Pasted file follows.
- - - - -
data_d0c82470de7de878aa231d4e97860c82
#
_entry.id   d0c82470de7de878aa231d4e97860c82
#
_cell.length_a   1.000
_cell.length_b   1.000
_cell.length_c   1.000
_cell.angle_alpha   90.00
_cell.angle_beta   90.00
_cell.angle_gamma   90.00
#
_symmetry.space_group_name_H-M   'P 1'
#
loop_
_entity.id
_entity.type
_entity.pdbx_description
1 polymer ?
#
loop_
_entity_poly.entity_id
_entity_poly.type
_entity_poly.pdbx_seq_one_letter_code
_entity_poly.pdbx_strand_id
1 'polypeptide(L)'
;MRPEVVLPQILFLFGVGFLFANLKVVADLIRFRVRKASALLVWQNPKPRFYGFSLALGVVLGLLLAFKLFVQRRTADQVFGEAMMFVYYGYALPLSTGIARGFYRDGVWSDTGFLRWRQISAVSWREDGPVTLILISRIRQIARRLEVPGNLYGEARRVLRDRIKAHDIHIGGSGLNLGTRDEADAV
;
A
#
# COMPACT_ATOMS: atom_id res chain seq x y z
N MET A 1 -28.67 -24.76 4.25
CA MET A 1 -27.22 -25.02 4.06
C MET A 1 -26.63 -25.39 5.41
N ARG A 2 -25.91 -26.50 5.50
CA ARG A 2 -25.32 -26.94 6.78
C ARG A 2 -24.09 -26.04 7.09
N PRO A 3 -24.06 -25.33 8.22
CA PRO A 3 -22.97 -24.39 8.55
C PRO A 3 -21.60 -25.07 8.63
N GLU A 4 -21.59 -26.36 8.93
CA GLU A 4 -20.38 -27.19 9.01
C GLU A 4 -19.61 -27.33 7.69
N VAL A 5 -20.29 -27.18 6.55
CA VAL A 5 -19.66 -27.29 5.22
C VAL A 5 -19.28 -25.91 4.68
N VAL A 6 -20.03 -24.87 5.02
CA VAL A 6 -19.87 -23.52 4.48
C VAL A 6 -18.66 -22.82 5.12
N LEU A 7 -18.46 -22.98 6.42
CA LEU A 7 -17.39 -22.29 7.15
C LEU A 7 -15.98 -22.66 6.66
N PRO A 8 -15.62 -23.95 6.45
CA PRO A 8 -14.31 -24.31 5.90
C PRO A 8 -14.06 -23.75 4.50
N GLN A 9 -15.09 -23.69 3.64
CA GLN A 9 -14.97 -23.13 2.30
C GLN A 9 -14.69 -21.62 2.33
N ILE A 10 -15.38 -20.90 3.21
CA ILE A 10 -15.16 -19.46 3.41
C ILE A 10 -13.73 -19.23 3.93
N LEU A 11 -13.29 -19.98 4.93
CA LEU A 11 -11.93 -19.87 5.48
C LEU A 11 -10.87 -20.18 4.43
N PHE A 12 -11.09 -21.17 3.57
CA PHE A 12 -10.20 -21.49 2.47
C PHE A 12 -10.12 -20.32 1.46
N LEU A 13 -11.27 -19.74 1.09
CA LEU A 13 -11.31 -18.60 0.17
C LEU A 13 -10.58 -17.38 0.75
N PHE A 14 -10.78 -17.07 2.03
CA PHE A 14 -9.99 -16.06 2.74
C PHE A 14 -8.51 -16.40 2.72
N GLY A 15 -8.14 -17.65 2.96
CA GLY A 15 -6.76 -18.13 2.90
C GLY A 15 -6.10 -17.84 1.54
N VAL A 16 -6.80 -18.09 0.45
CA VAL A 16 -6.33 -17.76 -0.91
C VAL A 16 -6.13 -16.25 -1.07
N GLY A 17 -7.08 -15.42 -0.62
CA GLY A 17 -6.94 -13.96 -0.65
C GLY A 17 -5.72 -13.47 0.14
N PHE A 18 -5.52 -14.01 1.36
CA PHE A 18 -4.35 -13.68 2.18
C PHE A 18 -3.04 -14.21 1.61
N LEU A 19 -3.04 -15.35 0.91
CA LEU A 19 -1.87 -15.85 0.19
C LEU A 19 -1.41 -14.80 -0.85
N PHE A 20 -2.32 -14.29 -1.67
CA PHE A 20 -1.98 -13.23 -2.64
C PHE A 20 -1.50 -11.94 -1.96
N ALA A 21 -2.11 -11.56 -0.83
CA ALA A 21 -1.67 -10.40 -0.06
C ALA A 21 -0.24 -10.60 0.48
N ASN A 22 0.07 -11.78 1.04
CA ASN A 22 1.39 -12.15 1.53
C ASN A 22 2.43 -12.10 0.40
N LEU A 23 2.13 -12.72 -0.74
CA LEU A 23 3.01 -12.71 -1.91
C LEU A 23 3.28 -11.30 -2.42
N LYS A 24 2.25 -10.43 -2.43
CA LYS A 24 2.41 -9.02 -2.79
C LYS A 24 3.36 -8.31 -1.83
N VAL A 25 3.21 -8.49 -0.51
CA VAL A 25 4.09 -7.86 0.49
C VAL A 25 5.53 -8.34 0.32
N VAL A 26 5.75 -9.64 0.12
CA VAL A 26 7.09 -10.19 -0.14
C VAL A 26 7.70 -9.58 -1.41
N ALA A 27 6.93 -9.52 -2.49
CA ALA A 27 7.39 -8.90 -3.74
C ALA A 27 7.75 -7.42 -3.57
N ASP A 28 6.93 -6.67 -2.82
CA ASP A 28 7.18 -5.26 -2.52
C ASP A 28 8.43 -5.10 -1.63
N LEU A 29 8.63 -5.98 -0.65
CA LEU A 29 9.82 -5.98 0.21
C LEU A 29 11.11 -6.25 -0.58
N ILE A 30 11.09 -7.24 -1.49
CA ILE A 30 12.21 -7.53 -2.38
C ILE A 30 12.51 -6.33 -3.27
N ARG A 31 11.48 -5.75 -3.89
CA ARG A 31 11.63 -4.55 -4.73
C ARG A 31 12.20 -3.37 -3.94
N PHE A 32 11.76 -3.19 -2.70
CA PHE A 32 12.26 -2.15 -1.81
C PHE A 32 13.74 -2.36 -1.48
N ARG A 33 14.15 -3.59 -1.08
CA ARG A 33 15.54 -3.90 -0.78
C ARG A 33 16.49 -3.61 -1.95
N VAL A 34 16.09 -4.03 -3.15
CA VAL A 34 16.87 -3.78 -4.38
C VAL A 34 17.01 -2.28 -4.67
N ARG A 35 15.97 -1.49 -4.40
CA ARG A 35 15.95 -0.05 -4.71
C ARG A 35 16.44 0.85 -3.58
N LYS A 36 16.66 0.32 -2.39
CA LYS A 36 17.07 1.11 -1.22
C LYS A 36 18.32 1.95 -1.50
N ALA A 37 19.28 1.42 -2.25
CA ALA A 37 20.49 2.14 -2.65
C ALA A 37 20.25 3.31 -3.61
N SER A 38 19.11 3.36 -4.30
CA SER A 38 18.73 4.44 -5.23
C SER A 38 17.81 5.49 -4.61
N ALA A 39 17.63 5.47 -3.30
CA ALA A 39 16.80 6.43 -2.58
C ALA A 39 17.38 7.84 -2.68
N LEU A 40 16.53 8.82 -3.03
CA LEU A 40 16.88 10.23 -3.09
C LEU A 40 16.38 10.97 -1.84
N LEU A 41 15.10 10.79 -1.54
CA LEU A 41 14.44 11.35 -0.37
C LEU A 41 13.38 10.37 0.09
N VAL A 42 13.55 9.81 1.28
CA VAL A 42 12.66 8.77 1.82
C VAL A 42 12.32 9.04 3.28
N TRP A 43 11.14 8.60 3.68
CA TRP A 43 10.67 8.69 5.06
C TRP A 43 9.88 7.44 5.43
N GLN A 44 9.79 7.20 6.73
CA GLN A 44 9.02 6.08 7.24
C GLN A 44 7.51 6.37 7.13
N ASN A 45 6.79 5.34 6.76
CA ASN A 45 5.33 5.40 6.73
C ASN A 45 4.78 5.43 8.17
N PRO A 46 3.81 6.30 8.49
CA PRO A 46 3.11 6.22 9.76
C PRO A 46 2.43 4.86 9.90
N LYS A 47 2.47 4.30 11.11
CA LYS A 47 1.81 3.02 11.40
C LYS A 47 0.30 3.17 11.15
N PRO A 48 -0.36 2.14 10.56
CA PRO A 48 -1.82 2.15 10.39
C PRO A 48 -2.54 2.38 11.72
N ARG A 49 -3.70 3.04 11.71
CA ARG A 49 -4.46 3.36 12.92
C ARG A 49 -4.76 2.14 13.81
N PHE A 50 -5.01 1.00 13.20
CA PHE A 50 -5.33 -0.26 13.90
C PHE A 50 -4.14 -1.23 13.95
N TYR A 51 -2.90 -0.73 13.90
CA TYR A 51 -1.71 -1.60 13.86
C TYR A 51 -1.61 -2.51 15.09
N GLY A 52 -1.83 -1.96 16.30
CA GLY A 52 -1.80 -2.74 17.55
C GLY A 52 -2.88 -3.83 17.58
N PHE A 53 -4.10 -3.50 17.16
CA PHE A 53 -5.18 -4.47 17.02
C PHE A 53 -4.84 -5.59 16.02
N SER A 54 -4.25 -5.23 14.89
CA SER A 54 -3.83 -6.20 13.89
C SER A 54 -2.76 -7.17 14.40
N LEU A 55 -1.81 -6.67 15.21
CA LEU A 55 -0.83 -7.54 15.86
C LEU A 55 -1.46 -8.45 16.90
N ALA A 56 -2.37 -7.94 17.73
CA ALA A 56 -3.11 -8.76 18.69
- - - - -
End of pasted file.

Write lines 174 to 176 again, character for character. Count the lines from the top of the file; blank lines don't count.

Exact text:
C PRO A 48 -2.54 2.38 11.72
N ARG A 49 -3.70 3.04 11.71
CA ARG A 49 -4.46 3.36 12.92